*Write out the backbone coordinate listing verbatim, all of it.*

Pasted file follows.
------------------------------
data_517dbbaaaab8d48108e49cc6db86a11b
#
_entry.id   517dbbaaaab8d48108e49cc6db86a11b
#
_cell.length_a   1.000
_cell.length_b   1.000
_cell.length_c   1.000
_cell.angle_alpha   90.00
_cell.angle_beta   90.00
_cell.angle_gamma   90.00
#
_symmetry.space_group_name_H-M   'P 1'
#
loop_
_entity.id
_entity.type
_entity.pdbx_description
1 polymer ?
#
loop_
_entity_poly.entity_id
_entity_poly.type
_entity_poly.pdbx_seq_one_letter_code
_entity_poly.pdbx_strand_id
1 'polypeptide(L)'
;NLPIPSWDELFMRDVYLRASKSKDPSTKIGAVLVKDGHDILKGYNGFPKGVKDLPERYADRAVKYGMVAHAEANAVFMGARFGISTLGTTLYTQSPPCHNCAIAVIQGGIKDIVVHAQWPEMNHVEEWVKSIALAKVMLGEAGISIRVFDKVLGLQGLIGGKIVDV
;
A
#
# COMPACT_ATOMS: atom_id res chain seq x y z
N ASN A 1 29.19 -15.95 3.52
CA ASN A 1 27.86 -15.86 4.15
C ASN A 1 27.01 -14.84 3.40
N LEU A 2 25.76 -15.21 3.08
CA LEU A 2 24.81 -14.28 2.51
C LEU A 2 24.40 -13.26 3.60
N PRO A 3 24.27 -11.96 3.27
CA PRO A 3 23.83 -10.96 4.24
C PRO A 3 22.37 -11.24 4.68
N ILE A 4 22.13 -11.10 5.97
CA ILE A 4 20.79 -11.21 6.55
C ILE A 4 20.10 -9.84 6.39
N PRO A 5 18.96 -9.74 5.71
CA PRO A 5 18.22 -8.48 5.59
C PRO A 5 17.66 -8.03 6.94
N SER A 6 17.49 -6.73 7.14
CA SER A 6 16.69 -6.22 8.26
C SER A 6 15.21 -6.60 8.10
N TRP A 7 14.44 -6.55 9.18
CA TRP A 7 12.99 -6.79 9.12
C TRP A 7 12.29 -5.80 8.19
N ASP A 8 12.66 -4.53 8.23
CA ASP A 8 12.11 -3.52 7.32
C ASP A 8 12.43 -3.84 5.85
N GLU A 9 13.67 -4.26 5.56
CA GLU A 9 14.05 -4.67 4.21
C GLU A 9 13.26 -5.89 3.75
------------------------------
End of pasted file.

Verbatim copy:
data_517dbbaaaab8d48108e49cc6db86a11b
#
_entry.id   517dbbaaaab8d48108e49cc6db86a11b
#
_cell.length_a   1.000
_cell.length_b   1.000
_cell.length_c   1.000
_cell.angle_alpha   90.00
_cell.angle_beta   90.00
_cell.angle_gamma   90.00
#
_symmetry.space_group_name_H-M   'P 1'
#
loop_
_entity.id
_entity.type
_entity.pdbx_description
1 polymer ?
#
loop_
_entity_poly.entity_id
_entity_poly.type
_entity_poly.pdbx_seq_one_letter_code
_entity_poly.pdbx_strand_id
1 'polypeptide(L)'
;NLPIPSWDELFMRDVYLRASKSKDPSTKIGAVLVKDGHDILKGYNGFPKGVKDLPERYADRAVKYGMVAHAEANAVFMGARFGISTLGTTLYTQSPPCHNCAIAVIQGGIKDIVVHAQWPEMNHVEEWVKSIALAKVMLGEAGISIRVFDKVLGLQGLIGGKIVDV
;
A
#
# COMPACT_ATOMS: atom_id res chain seq x y z
N ASN A 1 29.19 -15.95 3.52
CA ASN A 1 27.86 -15.86 4.15
C ASN A 1 27.01 -14.84 3.40
N LEU A 2 25.76 -15.21 3.08
CA LEU A 2 24.81 -14.28 2.51
C LEU A 2 24.40 -13.26 3.60
N PRO A 3 24.27 -11.96 3.27
CA PRO A 3 23.83 -10.96 4.24
C PRO A 3 22.37 -11.24 4.68
N ILE A 4 22.13 -11.10 5.97
CA ILE A 4 20.79 -11.21 6.55
C ILE A 4 20.10 -9.84 6.39
N PRO A 5 18.96 -9.74 5.71
CA PRO A 5 18.22 -8.48 5.59
C PRO A 5 17.66 -8.03 6.94
N SER A 6 17.49 -6.73 7.14
CA SER A 6 16.69 -6.22 8.26
C SER A 6 15.21 -6.60 8.10
N TRP A 7 14.44 -6.55 9.18
CA TRP A 7 12.99 -6.79 9.12
C TRP A 7 12.29 -5.80 8.19
N ASP A 8 12.66 -4.53 8.23
CA ASP A 8 12.11 -3.52 7.32
C ASP A 8 12.43 -3.84 5.85
N GLU A 9 13.67 -4.26 5.56
CA GLU A 9 14.05 -4.67 4.21
C GLU A 9 13.26 -5.89 3.75